By Oliver Brett
Every cricket-lover in South Africa woke up on Tuesday to the painful realisation that what they had witnessed in packed bars across the country the night before was pure, grim reality, not a bad dream.
It was not until nearly 2300 local time that the SA v Sri Lanka match was declared a tie, knocking the hosts out of the tournament.
But most people had to get up the following morning and get on with their life.
At Standard Bank, a company employing 8,000 people in Johannesburg alone, the mood was typically sombre after the night that was.
Erik Larsen, media relations manager of the bank, which also sponsors the South African team, told BBC Sport: "It's fair to say there's still a fair amount of disappointment.
"I think shock and disbelief would be the best way to describe it.
"We have been following South Africa's progress with a great deal of interest and we have TV screens throughout the Standard Bank building.
The fact that they lost is most unfortunate but the team has done us proud
Media boss, SA team sponsor
"Everyone was watching the matches with bated breath and cricket has certainly been the only topic of conversation around the coffee areas this morning.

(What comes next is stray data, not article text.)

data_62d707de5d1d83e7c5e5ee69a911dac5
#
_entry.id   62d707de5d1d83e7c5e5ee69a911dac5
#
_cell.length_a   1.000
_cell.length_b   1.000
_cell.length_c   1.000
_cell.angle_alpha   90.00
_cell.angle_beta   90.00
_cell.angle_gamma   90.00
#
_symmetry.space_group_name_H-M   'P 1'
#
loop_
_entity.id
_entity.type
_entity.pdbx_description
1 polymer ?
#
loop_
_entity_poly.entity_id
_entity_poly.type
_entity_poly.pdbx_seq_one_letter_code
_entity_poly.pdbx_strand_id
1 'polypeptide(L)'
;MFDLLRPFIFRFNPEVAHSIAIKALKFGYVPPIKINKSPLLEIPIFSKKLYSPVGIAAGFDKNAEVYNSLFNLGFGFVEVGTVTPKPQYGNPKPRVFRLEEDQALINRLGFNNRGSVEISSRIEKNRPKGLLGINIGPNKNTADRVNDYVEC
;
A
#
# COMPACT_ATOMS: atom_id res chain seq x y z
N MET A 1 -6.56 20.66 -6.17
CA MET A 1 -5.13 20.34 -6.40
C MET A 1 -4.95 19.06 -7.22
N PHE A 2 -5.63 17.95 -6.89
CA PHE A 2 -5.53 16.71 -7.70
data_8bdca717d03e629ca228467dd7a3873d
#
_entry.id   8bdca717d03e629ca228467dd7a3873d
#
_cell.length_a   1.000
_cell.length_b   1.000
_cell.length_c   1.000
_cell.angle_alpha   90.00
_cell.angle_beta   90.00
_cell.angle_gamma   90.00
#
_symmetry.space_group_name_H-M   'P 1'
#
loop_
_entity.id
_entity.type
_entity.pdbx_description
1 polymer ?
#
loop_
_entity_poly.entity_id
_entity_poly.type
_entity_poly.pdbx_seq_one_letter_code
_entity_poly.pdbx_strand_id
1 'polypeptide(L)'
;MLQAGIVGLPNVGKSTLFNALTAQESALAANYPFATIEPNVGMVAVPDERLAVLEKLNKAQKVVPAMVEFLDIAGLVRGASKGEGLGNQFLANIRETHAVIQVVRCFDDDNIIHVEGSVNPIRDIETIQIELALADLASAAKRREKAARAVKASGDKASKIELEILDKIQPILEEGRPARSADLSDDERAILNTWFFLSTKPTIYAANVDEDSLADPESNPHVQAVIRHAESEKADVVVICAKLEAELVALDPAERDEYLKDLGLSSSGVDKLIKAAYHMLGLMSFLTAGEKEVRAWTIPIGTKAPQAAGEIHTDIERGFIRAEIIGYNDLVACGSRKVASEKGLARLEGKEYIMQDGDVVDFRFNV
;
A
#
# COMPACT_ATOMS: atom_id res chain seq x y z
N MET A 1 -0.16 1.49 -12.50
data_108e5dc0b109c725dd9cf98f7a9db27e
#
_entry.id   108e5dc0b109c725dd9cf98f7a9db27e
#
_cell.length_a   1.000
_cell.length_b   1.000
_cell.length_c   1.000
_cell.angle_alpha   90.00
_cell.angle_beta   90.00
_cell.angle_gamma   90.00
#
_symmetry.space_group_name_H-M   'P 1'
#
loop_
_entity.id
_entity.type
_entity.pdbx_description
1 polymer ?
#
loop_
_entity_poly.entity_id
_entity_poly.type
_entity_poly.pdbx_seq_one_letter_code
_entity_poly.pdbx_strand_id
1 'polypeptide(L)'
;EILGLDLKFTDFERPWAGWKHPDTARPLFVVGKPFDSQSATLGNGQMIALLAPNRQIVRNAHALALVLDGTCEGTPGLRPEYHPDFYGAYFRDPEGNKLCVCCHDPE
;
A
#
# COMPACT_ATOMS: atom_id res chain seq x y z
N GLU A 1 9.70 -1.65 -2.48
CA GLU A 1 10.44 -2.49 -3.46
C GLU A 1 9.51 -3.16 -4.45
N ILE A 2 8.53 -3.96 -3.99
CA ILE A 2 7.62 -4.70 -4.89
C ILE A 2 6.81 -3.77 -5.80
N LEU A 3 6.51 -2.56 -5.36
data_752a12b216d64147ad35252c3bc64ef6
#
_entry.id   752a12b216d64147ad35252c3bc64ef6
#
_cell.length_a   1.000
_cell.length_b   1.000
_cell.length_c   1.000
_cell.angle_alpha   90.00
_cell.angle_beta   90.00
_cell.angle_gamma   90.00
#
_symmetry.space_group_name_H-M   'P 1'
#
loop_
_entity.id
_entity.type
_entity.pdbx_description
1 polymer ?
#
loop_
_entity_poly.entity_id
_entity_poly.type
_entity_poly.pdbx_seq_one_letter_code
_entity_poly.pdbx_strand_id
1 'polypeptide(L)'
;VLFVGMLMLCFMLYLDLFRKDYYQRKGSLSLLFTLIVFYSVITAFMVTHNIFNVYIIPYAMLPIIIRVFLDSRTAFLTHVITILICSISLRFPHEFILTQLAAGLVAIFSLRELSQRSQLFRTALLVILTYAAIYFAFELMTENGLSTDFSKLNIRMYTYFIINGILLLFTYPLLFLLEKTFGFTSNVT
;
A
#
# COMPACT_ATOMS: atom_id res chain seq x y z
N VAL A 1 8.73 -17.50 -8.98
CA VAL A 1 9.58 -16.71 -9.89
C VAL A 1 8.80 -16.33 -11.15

"I guess it's business as usual - people didn't arrive for work late or anything - but the only thing people can talk about is how did South Africa fall out of the World Cup."
South Africans who had tickets for the match at Benoni between Canada and New Zealand on Monday were really just calming their nerves in the sunshine before the series business of watching the day-nighter in Durban took place.
By the time, Herschelle Gibbs had hit a big six early in South Africa's reply to Sri Lanka's fine score the ale was flowing freely in most of the surrounding bars and deafening cheers greeted every boundary.
But an air of pessimism loomed even when it looked like the balance of power was switching to the home side.
After the rain came, so funereal was the mood among TV presenters forced to relay the bitter news that it was a surprise they did not all don black and declare a national day of mourning.
But some of the stiff upper-lip spirit that Britons are famous for appears to have winged its way to South Africa.
"The fact that they lost is most unfortunate but the team has done us proud," said Larsen.
"We are still 100% behind the boys and staff are still sending messages of support to the team on our intranet.
"I think they played extremely well and were unlucky."
Perhaps, but even so Standard Bank's advertising slogans will have to change.
"We will still keep our campaign in place," added Larsen.
"I think the pay-off line will be that we are STILL proud sponsors of the South African team."